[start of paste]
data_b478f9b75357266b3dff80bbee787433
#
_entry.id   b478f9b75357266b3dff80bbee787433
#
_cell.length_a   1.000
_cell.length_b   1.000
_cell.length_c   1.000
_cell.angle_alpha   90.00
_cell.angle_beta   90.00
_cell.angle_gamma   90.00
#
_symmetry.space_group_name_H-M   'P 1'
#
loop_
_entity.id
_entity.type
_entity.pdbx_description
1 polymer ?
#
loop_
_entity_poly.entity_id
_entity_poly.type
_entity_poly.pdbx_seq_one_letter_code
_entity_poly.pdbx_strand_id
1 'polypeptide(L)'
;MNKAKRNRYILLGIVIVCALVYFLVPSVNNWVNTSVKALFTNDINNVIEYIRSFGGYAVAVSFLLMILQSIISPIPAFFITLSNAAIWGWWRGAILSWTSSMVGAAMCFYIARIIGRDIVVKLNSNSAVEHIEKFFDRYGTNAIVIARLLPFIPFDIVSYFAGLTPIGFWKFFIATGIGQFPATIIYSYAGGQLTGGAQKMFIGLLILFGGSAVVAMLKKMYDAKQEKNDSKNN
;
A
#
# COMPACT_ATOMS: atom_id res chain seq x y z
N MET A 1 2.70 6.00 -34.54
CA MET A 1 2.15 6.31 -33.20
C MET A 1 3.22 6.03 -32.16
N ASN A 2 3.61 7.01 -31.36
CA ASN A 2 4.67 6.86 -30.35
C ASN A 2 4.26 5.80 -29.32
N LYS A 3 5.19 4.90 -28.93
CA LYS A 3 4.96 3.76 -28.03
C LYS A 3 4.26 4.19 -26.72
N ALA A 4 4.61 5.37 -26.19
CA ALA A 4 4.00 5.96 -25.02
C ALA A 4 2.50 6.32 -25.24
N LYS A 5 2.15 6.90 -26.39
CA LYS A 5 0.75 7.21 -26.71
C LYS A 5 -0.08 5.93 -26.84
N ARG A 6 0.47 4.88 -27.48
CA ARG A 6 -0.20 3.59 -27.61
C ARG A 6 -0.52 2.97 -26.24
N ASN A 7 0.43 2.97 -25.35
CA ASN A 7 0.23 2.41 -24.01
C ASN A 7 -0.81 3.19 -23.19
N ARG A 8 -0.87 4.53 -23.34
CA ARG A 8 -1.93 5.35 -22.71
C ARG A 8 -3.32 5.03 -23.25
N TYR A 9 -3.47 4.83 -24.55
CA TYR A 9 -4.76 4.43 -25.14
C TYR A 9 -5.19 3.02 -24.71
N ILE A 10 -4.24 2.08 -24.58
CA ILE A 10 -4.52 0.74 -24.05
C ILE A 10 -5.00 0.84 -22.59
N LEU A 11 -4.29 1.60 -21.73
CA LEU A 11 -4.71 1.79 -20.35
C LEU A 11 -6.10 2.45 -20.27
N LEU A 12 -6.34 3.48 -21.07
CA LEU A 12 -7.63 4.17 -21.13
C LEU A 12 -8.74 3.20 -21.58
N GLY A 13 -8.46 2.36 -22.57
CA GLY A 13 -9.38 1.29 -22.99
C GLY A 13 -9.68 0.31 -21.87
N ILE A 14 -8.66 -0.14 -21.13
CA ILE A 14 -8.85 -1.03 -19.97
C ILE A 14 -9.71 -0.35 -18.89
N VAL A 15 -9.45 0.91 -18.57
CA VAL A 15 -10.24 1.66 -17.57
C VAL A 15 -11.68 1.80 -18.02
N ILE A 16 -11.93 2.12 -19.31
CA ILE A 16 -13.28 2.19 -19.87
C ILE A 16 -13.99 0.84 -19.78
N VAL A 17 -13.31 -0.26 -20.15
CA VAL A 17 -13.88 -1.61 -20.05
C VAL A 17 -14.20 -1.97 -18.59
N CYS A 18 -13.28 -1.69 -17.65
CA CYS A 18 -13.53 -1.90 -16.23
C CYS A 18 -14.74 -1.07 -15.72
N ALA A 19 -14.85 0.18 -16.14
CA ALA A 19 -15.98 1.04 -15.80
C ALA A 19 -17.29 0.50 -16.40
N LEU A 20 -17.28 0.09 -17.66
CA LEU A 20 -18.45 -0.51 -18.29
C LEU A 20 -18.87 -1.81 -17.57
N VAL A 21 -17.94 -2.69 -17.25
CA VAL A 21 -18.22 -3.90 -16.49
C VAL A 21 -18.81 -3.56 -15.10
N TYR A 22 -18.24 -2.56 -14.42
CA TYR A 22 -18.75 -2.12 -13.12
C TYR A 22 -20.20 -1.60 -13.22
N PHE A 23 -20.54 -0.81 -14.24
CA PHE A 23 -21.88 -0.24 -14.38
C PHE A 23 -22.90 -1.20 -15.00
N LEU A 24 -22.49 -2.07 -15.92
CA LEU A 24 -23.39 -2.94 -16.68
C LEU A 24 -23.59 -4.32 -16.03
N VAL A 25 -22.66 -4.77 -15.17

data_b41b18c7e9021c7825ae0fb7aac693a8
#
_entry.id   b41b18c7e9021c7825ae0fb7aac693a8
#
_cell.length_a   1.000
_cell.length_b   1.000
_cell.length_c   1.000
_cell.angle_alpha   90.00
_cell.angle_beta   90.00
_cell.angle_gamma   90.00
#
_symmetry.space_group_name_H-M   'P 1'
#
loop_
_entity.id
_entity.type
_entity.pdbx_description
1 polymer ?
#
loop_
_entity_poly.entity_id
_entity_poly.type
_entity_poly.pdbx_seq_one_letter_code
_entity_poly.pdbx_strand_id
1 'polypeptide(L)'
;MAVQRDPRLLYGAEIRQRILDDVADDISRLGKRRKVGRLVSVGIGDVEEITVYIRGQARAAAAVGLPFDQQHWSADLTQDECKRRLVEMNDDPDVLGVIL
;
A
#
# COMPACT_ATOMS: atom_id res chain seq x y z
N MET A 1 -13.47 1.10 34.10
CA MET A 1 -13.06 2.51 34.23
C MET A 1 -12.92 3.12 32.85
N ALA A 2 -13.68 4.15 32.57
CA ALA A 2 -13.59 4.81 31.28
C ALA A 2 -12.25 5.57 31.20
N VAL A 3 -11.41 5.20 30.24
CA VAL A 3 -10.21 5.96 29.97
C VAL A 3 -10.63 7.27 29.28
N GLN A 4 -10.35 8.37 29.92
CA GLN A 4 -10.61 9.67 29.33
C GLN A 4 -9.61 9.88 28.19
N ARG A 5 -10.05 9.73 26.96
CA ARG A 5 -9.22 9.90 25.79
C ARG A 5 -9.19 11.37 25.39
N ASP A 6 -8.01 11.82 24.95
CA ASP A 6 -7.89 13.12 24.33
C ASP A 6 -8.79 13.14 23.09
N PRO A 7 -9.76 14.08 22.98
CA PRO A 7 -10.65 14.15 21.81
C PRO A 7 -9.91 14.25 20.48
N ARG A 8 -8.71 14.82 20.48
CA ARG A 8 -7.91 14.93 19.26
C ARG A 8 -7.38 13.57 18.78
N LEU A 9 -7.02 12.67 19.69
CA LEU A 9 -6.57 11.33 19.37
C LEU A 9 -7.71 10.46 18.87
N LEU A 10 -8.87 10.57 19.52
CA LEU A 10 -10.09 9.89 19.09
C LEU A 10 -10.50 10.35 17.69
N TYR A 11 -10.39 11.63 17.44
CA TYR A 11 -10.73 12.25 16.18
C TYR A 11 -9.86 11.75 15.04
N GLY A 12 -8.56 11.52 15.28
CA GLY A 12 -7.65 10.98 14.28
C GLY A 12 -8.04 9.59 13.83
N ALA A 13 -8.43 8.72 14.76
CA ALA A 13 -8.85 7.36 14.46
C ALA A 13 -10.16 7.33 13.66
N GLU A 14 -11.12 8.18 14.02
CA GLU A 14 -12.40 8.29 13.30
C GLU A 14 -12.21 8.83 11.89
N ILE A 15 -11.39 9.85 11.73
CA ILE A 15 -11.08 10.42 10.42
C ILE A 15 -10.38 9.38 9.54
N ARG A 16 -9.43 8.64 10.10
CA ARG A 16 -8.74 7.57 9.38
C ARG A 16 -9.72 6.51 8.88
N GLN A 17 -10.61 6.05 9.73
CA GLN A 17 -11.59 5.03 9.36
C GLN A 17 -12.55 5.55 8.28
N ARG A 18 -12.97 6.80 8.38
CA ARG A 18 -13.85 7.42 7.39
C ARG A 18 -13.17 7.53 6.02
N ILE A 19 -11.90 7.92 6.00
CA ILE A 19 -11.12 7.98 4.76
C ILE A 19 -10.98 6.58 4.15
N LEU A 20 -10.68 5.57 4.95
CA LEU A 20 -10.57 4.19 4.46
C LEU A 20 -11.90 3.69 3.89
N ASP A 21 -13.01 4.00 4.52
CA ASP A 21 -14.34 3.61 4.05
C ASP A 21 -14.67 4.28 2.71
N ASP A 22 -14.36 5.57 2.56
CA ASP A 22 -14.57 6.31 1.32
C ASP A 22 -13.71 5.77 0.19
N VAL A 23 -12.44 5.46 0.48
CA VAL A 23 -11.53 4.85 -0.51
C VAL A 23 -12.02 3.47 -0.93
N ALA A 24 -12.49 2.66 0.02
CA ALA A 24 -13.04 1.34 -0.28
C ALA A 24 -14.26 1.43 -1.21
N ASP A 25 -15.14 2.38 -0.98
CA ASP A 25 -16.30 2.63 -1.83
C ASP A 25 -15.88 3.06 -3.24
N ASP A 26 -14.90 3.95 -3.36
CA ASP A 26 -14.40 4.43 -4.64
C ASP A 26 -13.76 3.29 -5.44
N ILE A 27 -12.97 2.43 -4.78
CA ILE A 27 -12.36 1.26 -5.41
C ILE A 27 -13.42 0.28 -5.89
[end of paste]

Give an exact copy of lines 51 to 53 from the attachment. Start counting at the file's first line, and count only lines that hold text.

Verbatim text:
C ASN A 7 -0.81 3.19 -23.19
N ARG A 8 -0.87 4.53 -23.34
CA ARG A 8 -1.93 5.35 -22.71